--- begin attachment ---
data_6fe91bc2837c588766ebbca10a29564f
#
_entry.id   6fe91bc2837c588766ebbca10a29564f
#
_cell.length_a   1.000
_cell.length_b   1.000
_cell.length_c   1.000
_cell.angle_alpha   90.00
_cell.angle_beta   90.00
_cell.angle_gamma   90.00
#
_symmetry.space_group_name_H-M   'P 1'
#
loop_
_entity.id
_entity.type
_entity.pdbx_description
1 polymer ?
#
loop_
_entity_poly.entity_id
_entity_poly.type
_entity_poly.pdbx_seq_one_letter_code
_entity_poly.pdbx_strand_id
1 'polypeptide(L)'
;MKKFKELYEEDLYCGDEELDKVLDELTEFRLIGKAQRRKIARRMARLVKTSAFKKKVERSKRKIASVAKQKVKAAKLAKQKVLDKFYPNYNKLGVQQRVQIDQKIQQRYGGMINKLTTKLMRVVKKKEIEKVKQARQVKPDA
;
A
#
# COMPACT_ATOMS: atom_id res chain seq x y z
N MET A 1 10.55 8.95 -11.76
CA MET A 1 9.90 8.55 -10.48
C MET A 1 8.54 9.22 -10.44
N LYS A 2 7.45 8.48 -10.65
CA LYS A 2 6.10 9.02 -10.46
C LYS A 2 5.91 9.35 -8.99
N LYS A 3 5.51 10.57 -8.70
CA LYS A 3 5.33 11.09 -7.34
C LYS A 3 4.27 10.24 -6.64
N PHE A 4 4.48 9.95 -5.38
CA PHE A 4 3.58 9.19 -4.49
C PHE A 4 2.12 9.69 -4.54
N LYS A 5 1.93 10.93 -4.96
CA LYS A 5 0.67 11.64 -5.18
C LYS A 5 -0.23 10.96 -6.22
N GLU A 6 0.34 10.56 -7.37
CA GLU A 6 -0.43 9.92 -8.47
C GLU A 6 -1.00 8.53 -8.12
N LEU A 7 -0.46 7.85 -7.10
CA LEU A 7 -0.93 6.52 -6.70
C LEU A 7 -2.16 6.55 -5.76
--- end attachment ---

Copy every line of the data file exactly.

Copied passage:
data_6fe91bc2837c588766ebbca10a29564f
#
_entry.id   6fe91bc2837c588766ebbca10a29564f
#
_cell.length_a   1.000
_cell.length_b   1.000
_cell.length_c   1.000
_cell.angle_alpha   90.00
_cell.angle_beta   90.00
_cell.angle_gamma   90.00
#
_symmetry.space_group_name_H-M   'P 1'
#
loop_
_entity.id
_entity.type
_entity.pdbx_description
1 polymer ?
#
loop_
_entity_poly.entity_id
_entity_poly.type
_entity_poly.pdbx_seq_one_letter_code
_entity_poly.pdbx_strand_id
1 'polypeptide(L)'
;MKKFKELYEEDLYCGDEELDKVLDELTEFRLIGKAQRRKIARRMARLVKTSAFKKKVERSKRKIASVAKQKVKAAKLAKQKVLDKFYPNYNKLGVQQRVQIDQKIQQRYGGMINKLTTKLMRVVKKKEIEKVKQARQVKPDA
;
A
#
# COMPACT_ATOMS: atom_id res chain seq x y z
N MET A 1 10.55 8.95 -11.76
CA MET A 1 9.90 8.55 -10.48
C MET A 1 8.54 9.22 -10.44
N LYS A 2 7.45 8.48 -10.65
CA LYS A 2 6.10 9.02 -10.46
C LYS A 2 5.91 9.35 -8.99
N LYS A 3 5.51 10.57 -8.70
CA LYS A 3 5.33 11.09 -7.34
C LYS A 3 4.27 10.24 -6.64
N PHE A 4 4.48 9.95 -5.38
CA PHE A 4 3.58 9.19 -4.49
C PHE A 4 2.12 9.69 -4.54
N LYS A 5 1.93 10.93 -4.96
CA LYS A 5 0.67 11.64 -5.18
C LYS A 5 -0.23 10.96 -6.22
N GLU A 6 0.34 10.56 -7.37
CA GLU A 6 -0.43 9.92 -8.47
C GLU A 6 -1.00 8.53 -8.12
N LEU A 7 -0.46 7.85 -7.10
CA LEU A 7 -0.93 6.52 -6.70
C LEU A 7 -2.16 6.55 -5.76